Earlier this week we highlighted an opinion-editorial in The Huffington Post about prosecutorial misconduct in the Danziger Bridge case which has led to five New Orleans police having their criminal convictions overturned. The U.S. Attorney’s office led by Jim Letten which handled the Danziger Bridge prosecutions fell apart at the seams last year after it was revealed that Letten’s right-hand men and women were posting information about his office’s cases in the comments section of nola.com under pseudonyms.
The Danziger Bridge case is only the latest to crumble under the weight of the prosecutors’ misconduct. However, recent developments show that it was not just Letten’s office getting involved in online commentary.
Karla Dobinski, a trial attorney in the Civil Rights Division of the Department of Justice in Washington, D.C, also posted comments on nola.com according to evidence revealed by a federal judge in his opinion overturning the Danziger Bridge convictions last week. The special prosecutor charged with conducting an investigation into Letten’s office discovered Dobinski’s comments, which are posted in nola.com‘s article about Dobinski here.
According to nola.com, U.S. District Judge Kurt Engelhardt said Dobinski’s comments “weighed heavily in his decision to throw out the convictions, saying they were a ‘wanton reckless course of action.'”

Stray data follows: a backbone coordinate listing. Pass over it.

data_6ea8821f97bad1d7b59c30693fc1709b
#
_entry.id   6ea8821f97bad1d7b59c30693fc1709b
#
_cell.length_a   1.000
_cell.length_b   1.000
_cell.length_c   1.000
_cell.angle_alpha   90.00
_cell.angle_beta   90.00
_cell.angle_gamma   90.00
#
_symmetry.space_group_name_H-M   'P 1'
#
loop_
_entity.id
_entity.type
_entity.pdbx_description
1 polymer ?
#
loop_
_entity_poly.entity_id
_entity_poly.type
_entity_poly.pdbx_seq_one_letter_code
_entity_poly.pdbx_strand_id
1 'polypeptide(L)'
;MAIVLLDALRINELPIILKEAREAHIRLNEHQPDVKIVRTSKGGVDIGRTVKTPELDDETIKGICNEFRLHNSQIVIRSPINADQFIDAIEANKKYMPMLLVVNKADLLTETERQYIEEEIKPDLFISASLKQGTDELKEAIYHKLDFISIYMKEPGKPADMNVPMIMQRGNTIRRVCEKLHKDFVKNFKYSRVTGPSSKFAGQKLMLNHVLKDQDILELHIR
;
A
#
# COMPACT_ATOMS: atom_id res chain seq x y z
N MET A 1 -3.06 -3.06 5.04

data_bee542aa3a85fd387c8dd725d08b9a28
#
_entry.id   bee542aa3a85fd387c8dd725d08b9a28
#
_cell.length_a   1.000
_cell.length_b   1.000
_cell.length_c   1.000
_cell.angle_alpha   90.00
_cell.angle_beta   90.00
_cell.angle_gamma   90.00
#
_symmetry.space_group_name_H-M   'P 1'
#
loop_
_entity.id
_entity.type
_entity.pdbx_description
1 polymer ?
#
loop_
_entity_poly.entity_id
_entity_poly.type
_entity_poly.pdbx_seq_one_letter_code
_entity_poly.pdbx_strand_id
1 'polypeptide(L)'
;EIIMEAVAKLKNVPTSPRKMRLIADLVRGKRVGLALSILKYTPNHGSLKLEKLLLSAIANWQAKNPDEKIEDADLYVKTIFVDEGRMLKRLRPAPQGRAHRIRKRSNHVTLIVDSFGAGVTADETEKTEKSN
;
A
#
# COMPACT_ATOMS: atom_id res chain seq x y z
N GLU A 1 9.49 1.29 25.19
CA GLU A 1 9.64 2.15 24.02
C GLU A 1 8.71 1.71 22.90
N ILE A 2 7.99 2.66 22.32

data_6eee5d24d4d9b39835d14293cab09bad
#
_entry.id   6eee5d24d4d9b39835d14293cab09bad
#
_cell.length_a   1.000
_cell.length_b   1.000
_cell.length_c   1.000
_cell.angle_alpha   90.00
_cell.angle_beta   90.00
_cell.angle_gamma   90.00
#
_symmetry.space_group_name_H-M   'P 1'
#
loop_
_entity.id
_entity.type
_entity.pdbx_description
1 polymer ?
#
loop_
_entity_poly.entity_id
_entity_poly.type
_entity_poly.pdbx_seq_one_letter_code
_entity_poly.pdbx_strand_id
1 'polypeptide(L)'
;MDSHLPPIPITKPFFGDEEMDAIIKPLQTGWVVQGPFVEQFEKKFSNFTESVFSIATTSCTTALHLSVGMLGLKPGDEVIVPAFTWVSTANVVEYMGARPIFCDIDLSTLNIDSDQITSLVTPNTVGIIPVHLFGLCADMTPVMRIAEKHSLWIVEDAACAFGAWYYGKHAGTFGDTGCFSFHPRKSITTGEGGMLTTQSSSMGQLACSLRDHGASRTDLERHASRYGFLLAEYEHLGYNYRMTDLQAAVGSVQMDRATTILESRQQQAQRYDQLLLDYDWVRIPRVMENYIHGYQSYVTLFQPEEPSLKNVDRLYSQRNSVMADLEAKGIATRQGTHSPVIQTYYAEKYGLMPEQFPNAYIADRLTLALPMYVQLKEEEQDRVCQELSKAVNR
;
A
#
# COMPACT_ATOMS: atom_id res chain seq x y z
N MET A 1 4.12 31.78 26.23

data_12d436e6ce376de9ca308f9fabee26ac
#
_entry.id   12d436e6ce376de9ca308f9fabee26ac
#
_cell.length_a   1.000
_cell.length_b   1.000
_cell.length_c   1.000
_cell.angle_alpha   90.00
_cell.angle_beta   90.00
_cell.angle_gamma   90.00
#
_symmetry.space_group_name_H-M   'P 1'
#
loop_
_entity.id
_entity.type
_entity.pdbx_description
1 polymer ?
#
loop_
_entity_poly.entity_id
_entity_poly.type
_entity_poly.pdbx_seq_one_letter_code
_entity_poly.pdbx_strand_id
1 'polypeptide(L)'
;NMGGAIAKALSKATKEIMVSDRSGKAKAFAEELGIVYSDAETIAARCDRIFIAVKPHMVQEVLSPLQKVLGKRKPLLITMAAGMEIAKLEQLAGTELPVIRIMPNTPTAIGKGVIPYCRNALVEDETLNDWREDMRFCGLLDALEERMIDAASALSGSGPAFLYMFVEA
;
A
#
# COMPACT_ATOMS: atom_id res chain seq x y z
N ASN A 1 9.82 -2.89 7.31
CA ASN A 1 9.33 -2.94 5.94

More from nola.com:
Dobinski wasn’t just any federal prosecutor. She was the “taint team leader,” charged with ensuring that the rights of one of the police officers, Kenneth Bowen, were not violated during the course of the investigation. Bowen had provided some information to a state grand jury, data that was off limits in the federal case.
Dobinski’s role was to help federal prosecutors determine what they could permissibly use, and the judge noted he relied on her testimony to allow in certain evidence against Bowen.
“With regard to this case, this crucial responsibility was Dobinski’s professed single mission: to protect a defendant from use of his compelled testimony by the government,” Engelhardt wrote.
Dobinski is expected to face internal disciplinary action after a spokeswoman for the U.S. Department of Justice told nola.com that it had referred the online posts to the DOJ’s Office of Professional Responsibility. Dobinski’s lawyer says his client self-reported her comments to the office.
Read more about the overturning of the Danziger Bridge convictions here.